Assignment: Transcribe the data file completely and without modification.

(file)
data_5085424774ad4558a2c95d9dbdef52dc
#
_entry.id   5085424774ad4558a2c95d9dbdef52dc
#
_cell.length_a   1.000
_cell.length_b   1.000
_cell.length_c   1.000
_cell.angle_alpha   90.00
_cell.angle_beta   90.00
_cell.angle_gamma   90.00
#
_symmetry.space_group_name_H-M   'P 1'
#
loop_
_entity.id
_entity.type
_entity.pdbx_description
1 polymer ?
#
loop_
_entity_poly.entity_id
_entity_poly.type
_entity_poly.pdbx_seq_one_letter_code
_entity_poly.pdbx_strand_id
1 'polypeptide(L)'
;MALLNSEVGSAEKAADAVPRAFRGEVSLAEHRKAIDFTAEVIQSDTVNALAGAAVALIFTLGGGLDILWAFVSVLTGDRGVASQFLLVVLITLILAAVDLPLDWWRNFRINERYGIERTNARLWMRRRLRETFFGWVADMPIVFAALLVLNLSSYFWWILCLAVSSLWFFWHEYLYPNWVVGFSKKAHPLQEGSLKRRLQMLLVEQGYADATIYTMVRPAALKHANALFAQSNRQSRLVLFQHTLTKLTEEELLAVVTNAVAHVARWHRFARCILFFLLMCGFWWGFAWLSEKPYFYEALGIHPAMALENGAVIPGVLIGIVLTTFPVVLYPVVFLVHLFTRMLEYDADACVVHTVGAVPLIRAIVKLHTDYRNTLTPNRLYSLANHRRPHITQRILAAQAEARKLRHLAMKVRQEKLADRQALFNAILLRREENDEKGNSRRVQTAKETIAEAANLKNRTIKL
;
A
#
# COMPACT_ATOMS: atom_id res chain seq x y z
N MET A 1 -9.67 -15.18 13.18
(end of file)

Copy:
data_5085424774ad4558a2c95d9dbdef52dc
#
_entry.id   5085424774ad4558a2c95d9dbdef52dc
#
_cell.length_a   1.000
_cell.length_b   1.000
_cell.length_c   1.000
_cell.angle_alpha   90.00
_cell.angle_beta   90.00
_cell.angle_gamma   90.00
#
_symmetry.space_group_name_H-M   'P 1'
#
loop_
_entity.id
_entity.type
_entity.pdbx_description
1 polymer ?
#
loop_
_entity_poly.entity_id
_entity_poly.type
_entity_poly.pdbx_seq_one_letter_code
_entity_poly.pdbx_strand_id
1 'polypeptide(L)'
;MALLNSEVGSAEKAADAVPRAFRGEVSLAEHRKAIDFTAEVIQSDTVNALAGAAVALIFTLGGGLDILWAFVSVLTGDRGVASQFLLVVLITLILAAVDLPLDWWRNFRINERYGIERTNARLWMRRRLRETFFGWVADMPIVFAALLVLNLSSYFWWILCLAVSSLWFFWHEYLYPNWVVGFSKKAHPLQEGSLKRRLQMLLVEQGYADATIYTMVRPAALKHANALFAQSNRQSRLVLFQHTLTKLTEEELLAVVTNAVAHVARWHRFARCILFFLLMCGFWWGFAWLSEKPYFYEALGIHPAMALENGAVIPGVLIGIVLTTFPVVLYPVVFLVHLFTRMLEYDADACVVHTVGAVPLIRAIVKLHTDYRNTLTPNRLYSLANHRRPHITQRILAAQAEARKLRHLAMKVRQEKLADRQALFNAILLRREENDEKGNSRRVQTAKETIAEAANLKNRTIKL
;
A
#
# COMPACT_ATOMS: atom_id res chain seq x y z
N MET A 1 -9.67 -15.18 13.18